Coconut cream is a great treat for your Valentine's Day sweetheart
I don't know what today's official, or unofficial, school policy is regarding valentines. In the 1950s, it meant you gave a valentine to everyone in class, and it didn't matter if you didn't like some people. It wasn't nice, or fair, to single out your friends for cards and leave others cardless. We just weren't allowed to hurt anyone's feelings. I think that's a pretty good policy. I used to make my own valentines. I didn't want mine to be like everyone else's; I didn't want them to come from the 5-and-10 store down on Lake Street. I used red, pink and white construction paper, white paper doilies, bits of ribbon, glitter, and I made each one different.
I was an overachiever even then. Maybe it was because I lived in a small town and went to a small school, or maybe I've embellished my memory of those years, but it seems like we were all pretty nice to each other most of the time, not just on Valentine's Day.
That seems like a pretty good policy, too, if not a life philosophy. Valentine's Day requires dessert, and everyone will think you're very nice if you make something yummy.
My sweetheart loves coconut cake and coconut cream pie. Well, so do I, but this is Valentine's Day so it's really for him, and it's just a happy coincidence that I'm a coconut fan, too. I came up with this recipe for Coconut Cream Cake by combining the best of several other cake recipes. You can lower the fat and calories by using fat-free or light ingredients, and you won't sacrifice any of the taste.
Cream of coconut is not the same thing as coconut milk that's found in the Asian food section of the grocery store and used in Thai cooking. You'll find cream of coconut in the drink mixers section, where margarita mix is. Sometimes it will separate in the can, but it's still OK to use. This recipe makes a big cake, so you can stretch Valentine's Day out all week.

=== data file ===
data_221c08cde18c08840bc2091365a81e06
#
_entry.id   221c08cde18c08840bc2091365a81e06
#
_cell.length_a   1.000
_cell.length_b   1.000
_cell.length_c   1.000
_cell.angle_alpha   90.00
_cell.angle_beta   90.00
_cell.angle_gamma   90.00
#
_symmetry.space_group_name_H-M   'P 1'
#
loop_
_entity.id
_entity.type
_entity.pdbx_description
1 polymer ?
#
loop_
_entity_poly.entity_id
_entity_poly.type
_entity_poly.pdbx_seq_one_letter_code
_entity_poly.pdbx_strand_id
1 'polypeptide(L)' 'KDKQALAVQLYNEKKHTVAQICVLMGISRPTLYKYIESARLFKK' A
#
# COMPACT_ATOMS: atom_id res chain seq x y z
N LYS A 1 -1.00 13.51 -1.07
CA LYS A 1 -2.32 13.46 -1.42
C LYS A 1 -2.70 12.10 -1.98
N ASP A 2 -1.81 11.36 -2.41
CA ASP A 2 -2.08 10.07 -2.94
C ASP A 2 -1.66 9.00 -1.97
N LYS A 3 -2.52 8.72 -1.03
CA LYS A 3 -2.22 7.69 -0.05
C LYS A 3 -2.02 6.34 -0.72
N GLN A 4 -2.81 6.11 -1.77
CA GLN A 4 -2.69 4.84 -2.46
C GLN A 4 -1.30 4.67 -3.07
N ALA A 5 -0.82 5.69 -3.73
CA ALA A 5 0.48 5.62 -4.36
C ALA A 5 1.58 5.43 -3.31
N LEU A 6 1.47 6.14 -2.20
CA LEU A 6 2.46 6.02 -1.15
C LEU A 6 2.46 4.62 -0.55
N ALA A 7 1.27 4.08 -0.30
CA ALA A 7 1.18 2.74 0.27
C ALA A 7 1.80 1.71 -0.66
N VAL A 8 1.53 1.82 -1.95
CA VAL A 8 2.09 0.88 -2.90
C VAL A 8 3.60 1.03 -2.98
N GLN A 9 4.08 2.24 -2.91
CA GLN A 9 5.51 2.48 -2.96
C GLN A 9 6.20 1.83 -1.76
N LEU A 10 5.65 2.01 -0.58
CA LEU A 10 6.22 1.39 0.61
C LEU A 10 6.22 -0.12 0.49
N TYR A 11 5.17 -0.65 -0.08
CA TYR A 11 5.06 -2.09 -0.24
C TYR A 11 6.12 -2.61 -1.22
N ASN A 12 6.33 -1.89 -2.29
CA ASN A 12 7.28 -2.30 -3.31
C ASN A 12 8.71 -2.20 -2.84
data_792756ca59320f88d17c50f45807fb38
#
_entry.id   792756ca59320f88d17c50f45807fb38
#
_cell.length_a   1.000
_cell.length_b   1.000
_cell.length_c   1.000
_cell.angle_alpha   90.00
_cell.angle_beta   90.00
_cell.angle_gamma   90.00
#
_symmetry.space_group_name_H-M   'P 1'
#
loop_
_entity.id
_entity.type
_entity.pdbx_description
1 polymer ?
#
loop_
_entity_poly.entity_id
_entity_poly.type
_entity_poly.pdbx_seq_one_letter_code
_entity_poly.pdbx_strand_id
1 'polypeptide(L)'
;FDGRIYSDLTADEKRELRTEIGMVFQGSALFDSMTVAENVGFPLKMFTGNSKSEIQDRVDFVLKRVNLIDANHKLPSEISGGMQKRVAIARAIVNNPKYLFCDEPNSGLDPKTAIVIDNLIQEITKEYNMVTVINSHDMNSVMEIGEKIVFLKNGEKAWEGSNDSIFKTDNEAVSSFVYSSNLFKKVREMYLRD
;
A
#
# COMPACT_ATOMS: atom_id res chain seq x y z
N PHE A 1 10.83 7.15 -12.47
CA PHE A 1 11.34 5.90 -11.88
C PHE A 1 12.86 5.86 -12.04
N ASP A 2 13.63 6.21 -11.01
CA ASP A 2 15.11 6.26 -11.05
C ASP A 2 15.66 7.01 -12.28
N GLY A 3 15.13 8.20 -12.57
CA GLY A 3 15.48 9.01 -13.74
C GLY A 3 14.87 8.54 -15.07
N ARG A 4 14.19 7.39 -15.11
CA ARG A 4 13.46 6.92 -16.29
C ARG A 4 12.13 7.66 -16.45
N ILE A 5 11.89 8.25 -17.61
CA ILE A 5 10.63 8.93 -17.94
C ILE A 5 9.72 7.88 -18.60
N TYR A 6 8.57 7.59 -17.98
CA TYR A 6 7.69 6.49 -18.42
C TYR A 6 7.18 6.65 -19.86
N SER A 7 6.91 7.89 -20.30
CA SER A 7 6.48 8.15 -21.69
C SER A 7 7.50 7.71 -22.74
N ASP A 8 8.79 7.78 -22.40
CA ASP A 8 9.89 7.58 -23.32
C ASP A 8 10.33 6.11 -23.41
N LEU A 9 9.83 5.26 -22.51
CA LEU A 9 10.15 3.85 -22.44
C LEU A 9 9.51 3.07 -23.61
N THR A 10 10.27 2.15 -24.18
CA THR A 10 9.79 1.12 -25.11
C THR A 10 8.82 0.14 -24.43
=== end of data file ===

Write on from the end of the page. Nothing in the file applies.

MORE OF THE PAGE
How very nice!
Coconut Cream Cake
Plan ahead - needs to chill. Preheat oven to 350 degrees. Grease and flour 9x13-inch baking pan.
1 (18.25 ounce) package white cake mix
1/3 cup vegetable oil
8 ounces sour cream (can use low-fat)
1/3 cup water
1/2 teaspoon coconut extract
14-ounce cream of coconut
14-ounce sweetened condensed milk (can use fat-free)
18-ounce can crushed pineapple, drained (you can use less than the full can, if you like)
1 cup cold milk
1/2 teaspoon coconut extract
1 package (4-serving size) vanilla instant pudding
1/4 cup confectioner's sugar
8-ounce container Cool Whip (can use light or fat-free)
1 cup sweetened shredded coconut
In a large bowl, mix together cake mix, eggs, oil, sour cream, water and coconut extract. Beat for 2 minutes; then pour into 9x13-inch pan. Bake for 30 minutes at 350 degrees or until a toothpick inserted in the center comes out clean.
In a medium bowl, combine cream of coconut and sweetened condensed milk, and stir until smooth (a wire whisk works well). After removing cake from oven, poke holes all over it with a large fork or a chopstick. Pour milk mixture evenly over the cake, letting it run into all the holes and down the sides. Allow to cool completely. Gently spread crushed pineapple over top of cake.
To make frosting, combine milk and coconut extract in a small bowl; add pudding mix and confectioner's sugar. Beat with electric mixer or whisk until well blended, about 1 minute. Let sit a couple of minutes. Fold in Cool Whip and spread over cake. Sprinkle shredded coconut over the top. Chill several hours or overnight.